This study assessed the effect of different smear layers generated by two different types of burs on the microtensile bond strengths to dentin.

CSE performed significantly better with superfine cut dentin. CSE primer partially dissolves the smear layer as seen in Figures 3A and 3B. It was previously reported that a hybridized smear layer and hybridized dentin were observed when using CSE (Tay & others, 2000). CSE can penetrate the partially demineralized smear layer and create a hybrid layer (Tay & others, 2000). The greater porosity of intertubular dentin observed in this study with the superfine-grit preparation implies more channels of penetration of adhesive monomers. This could be the reason for the greater bond strengths achieved with the superfine diamond bur.

For GB, there were no differences in bond strengths between the dentin cut with a regular-grit bur and dentin cut with a superfine diamond bur. This may be attributed to the similar mild removal of the smear layer in both. Another reason there were no differences in bond strengths may be the presence of “blisters” within the adhesive resin. Blisters may create defects within the adhesive resin during tension and initiate the propagation of cracks within the adhesive. The elimination of blisters should be important for producing good bonding between the resin and dentin. Further work is required to determine why blisters occur.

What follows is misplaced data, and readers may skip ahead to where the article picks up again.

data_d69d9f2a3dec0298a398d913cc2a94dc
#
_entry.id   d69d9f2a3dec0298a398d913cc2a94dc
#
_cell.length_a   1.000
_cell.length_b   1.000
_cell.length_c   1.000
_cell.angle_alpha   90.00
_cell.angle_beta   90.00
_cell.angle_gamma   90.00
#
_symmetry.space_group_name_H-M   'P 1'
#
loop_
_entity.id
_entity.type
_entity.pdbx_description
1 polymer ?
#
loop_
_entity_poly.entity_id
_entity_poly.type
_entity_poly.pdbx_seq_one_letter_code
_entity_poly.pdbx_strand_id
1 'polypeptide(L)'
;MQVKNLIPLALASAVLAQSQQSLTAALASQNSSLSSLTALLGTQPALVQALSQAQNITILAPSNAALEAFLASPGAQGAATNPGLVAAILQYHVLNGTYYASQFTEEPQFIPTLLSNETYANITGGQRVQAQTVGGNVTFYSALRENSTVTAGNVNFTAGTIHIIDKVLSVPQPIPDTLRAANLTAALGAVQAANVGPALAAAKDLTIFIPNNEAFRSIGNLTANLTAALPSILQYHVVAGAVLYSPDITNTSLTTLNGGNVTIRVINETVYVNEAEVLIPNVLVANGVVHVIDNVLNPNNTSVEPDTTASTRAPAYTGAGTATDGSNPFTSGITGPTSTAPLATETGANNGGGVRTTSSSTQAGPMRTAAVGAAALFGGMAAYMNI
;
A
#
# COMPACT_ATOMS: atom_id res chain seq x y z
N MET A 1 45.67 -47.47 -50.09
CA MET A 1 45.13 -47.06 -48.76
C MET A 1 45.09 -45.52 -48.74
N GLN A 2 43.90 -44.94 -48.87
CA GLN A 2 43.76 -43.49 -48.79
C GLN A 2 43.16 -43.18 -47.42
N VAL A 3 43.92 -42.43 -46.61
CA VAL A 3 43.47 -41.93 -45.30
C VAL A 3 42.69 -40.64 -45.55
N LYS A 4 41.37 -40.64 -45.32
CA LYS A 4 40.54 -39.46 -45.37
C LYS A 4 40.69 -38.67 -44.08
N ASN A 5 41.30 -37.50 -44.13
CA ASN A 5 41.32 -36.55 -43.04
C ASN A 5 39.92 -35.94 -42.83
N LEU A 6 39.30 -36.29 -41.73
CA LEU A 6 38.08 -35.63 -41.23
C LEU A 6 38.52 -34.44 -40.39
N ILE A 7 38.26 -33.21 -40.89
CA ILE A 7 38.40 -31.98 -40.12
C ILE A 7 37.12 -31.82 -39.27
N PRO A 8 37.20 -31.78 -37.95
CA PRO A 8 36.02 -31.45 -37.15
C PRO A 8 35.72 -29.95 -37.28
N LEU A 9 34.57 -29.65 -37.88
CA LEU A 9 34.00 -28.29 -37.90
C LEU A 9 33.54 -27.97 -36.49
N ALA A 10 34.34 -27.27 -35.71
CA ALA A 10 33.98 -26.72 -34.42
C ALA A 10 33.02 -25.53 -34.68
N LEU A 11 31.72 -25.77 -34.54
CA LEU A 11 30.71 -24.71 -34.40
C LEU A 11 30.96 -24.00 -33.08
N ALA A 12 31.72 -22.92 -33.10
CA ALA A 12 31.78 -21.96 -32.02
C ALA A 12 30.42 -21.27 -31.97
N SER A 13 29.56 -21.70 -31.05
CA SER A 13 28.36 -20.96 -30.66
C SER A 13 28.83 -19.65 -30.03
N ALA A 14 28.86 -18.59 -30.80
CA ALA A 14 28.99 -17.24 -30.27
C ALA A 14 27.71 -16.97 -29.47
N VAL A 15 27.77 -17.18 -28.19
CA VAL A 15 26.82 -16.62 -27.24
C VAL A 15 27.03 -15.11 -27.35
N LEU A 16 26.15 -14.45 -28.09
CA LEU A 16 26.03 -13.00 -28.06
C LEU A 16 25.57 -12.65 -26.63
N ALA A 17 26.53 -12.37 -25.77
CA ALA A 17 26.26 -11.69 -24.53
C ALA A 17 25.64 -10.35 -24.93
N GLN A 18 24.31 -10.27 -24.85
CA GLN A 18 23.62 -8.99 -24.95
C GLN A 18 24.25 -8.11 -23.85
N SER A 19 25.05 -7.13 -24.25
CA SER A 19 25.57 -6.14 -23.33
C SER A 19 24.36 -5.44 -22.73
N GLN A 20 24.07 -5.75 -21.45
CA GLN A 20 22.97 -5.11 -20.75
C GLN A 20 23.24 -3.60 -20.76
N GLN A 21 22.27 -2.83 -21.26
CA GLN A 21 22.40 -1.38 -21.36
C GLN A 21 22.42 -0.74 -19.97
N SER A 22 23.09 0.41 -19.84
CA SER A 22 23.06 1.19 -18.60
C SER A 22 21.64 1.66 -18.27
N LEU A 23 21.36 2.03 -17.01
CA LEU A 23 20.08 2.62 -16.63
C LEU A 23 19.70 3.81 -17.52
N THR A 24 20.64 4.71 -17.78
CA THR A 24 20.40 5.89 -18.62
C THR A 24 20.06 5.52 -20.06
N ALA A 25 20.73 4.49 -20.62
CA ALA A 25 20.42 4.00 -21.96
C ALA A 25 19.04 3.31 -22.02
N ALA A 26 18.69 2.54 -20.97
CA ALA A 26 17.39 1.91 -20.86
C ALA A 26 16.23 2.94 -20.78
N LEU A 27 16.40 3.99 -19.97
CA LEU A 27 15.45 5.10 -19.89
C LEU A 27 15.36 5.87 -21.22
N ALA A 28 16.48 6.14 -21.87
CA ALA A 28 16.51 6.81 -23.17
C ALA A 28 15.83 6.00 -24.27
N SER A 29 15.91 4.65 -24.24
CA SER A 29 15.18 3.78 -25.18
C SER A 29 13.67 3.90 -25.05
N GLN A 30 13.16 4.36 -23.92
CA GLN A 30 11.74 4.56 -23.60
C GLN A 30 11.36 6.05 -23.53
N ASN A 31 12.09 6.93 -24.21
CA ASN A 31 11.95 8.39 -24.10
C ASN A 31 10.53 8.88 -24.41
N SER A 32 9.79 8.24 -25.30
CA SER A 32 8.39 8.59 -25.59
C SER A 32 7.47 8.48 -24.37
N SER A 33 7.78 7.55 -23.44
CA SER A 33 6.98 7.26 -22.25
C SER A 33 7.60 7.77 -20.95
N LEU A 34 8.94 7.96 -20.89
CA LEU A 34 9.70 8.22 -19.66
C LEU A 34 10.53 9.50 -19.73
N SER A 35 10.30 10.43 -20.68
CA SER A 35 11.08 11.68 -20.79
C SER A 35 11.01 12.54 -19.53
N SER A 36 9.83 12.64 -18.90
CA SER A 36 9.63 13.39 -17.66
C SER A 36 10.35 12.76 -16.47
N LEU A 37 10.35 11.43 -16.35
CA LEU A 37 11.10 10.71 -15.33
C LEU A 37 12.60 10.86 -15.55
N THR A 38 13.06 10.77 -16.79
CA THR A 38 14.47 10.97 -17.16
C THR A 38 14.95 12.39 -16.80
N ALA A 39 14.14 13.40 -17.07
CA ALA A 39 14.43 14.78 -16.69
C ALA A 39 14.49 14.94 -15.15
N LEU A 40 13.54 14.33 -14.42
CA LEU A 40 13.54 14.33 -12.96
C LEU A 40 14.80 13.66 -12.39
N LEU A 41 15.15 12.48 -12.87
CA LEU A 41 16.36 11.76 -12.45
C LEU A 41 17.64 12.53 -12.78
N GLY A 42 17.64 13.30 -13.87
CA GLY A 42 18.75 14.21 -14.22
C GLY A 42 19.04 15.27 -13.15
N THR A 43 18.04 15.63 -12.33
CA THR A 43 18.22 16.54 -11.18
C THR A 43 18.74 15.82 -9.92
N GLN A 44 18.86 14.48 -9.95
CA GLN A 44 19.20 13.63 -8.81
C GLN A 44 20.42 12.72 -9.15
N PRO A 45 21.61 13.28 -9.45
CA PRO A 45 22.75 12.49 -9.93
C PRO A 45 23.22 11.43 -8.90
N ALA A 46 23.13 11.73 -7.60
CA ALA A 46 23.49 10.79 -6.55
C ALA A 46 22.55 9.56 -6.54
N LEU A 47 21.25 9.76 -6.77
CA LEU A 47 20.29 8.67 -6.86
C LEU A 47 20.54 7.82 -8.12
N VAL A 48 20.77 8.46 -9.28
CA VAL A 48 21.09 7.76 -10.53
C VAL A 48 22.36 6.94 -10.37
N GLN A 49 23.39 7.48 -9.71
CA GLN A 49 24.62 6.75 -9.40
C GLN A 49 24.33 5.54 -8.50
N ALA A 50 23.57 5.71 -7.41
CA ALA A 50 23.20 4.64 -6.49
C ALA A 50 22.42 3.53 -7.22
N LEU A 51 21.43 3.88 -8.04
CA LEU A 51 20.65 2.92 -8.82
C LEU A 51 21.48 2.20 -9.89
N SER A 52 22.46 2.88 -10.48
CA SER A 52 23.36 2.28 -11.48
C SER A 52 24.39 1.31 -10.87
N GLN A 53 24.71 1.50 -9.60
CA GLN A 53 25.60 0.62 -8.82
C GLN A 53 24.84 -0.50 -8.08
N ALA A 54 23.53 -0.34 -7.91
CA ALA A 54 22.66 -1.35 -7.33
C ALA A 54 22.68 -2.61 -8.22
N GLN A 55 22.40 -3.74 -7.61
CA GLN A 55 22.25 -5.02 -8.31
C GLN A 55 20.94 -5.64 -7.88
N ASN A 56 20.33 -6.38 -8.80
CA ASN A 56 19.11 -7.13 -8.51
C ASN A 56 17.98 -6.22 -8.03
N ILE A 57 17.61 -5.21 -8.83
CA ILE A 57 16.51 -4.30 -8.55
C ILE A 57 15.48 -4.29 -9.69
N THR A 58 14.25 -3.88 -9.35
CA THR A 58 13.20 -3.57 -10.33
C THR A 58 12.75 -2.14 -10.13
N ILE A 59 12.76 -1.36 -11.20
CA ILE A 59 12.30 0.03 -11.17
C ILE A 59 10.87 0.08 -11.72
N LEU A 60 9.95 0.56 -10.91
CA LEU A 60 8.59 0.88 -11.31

SSB showed significantly higher bond strengths to superfine cut dentin compared to regular cut dentin. Although the smear layer removal for both groups is minimal, increased porosity within the intertubular dentin was found for the superfine grit. This may explain the higher bond strengths observed in this group. Further work, such as using TEM, is necessary to clarify the interaction between the resin and dentin of this system.

PLP was the only adhesive tested which had pre-testing failures in both groups. In addition, PLP tended to show the lowest bond strengths for both groups and consistently demonstrated cohesive failure within the adhesive. Although Figures 4A and 4B show complete dissolution of the smear layer (due to the low pH of 0.8) to expose the collagen fibrils, whether or not the subsequent penetration of resin monomers into the exposed collagen web occurs is not clear. The authors speculate that the relatively lower bond strengths with this adhesive suggest incomplete hybridization. Future studies should focus on the quality of the resin-dentin interface of this system.

This study showed that the type of bur used to prepare the dentinal surface may affect microtensile bond strength when using some of the current all-in-one systems. Hence, the null hypothesis that there are no differences in microtensile bond strengths to dentin prepared with either a coarse diamond bur or a superfine bur was rejected. In conclusion, when cutting dentin, selecting the proper bur type is important for improving the bond strength of some self-etching adhesive systems.